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Integration of Ex Vivo Optical Reporter Imaging with in Vivo Radiologic Imaging: A Practical Multiscale Method for Measuring Whole Brain Disease Burden

M Scarpelli*, D Healey, S Mehta, C Quarles, Barrow Neurological Institute, Phoenix, AZ


(Thursday, 7/16/2020) 2:00 PM - 3:00 PM [Eastern Time (GMT-4)]

Room: Track 4

Purpose: A translational barrier for many molecular/functional imaging techniques is lack of a clear link between imaging parameters and underlying biologic characteristics. To overcome these limitations, we integrate in vivo radiologic imaging with ex vivo optical reporter imaging. Illustrative examples demonstrate how our methodology enables cross-validation and localized comparison of preclinical imaging techniques for assessing hypoxia, microvasculature, and tumor growth.

Methods: ¹8F-FMISO PET and T2w MRI data was acquired in mice and rats with orthotopically implanted brain tumors. These animals were then sacrificed, and whole brains were removed. Each excised brain was secured within a pathology slice block and scanned ex vivo with MRI. This was followed by slicing the brain into 1-mm pathology slices. These 1-mm slices were optically cleared. Fluorescence imaging of the 1-mm slices was then performed using an IVIS. All images were registered to the ex vivo MRI so that they were within the same spatial frame of reference.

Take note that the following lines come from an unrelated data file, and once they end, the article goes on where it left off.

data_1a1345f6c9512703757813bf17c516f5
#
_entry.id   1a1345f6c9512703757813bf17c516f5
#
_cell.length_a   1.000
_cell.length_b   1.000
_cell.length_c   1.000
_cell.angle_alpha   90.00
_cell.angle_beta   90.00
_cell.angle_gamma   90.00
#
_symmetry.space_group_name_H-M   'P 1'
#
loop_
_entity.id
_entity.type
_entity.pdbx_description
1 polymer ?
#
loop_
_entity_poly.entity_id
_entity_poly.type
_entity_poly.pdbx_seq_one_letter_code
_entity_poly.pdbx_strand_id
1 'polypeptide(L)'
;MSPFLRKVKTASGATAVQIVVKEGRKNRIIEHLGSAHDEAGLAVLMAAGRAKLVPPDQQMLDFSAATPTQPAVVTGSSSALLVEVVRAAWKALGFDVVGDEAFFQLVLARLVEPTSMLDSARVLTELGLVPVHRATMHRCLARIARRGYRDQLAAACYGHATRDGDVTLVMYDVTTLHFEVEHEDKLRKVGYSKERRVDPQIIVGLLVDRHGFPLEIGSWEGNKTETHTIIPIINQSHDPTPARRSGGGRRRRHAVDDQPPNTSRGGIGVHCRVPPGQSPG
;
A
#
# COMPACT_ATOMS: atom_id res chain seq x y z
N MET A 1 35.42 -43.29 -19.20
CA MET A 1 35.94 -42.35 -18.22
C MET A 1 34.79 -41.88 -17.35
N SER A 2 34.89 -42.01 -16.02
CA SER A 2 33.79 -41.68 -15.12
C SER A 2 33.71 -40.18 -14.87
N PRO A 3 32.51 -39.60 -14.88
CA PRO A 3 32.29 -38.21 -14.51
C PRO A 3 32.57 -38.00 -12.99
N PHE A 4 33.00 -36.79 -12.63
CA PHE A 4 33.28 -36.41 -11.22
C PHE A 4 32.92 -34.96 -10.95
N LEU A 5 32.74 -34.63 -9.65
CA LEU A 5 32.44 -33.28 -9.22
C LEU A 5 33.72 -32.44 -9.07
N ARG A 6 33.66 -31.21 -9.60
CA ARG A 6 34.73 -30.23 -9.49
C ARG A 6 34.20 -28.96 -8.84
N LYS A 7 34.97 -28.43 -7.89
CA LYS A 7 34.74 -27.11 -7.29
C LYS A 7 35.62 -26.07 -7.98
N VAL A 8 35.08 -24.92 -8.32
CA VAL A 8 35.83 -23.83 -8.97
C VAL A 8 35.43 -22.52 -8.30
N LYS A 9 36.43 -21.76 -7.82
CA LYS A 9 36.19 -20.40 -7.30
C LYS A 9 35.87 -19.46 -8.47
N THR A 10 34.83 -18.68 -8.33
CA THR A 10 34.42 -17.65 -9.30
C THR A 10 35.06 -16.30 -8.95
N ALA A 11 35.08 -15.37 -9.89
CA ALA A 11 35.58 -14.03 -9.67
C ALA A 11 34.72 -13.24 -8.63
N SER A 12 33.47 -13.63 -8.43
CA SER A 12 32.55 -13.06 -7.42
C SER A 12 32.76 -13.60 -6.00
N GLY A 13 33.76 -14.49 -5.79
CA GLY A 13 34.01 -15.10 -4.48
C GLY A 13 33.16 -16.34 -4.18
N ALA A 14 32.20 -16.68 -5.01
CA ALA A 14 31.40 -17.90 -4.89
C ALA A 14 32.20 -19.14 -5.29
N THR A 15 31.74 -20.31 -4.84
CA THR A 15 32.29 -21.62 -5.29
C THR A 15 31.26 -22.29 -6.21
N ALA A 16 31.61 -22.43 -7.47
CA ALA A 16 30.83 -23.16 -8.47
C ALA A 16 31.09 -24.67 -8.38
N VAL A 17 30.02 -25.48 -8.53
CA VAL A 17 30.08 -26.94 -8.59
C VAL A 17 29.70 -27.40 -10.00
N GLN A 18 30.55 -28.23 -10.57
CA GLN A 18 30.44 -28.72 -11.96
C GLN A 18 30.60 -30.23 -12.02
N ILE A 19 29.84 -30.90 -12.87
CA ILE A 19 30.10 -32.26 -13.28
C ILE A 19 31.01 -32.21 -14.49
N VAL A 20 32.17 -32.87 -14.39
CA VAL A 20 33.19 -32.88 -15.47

Results: To evaluate the accuracy of in vivo MRI for identifying tumor margins, we used ex vivo fluorescence images of labelled tumor cells as a reference standard for comparison. After registration, the median surface distance between tumor ROIs segmented on in vivo MRIs and ROIs segmented on ex vivo fluorescence images was 34µm (interquartile range of 0-340µm; n=5 rats). The largest surface distance values arise because the MRI has lower sensitivity for detecting tumor regions than the fluorescence imaging. Additionally, brain tumor habitats with regions of hypoxic viable and nonviable tumor tissue were identified after registration of ex vivo fluorescence images with in vivo PET images.

Conclusion: These results demonstrate how the developed methodology facilitates the spatial validation of preclinical imaging techniques. This method can be used to establish the fidelity of in vivo imaging methods for detecting whole brain disease burden and inform their clinical utility.

Funding Support, Disclosures, and Conflict of Interest: This works was sponsored by the Arizona Biomedical Research Centre (ADHS18-198850), Blue Earth Diagnostics Ltd, Barrow Neurological Foundation, Dignity Health, ASU Collaborative Strategic Initiatives, and Students Supporting Brain Tumor Research.


Optical Imaging, Functional Imaging, Brain


IM- Multi-modality imaging systems: Development (new technology and techniques)

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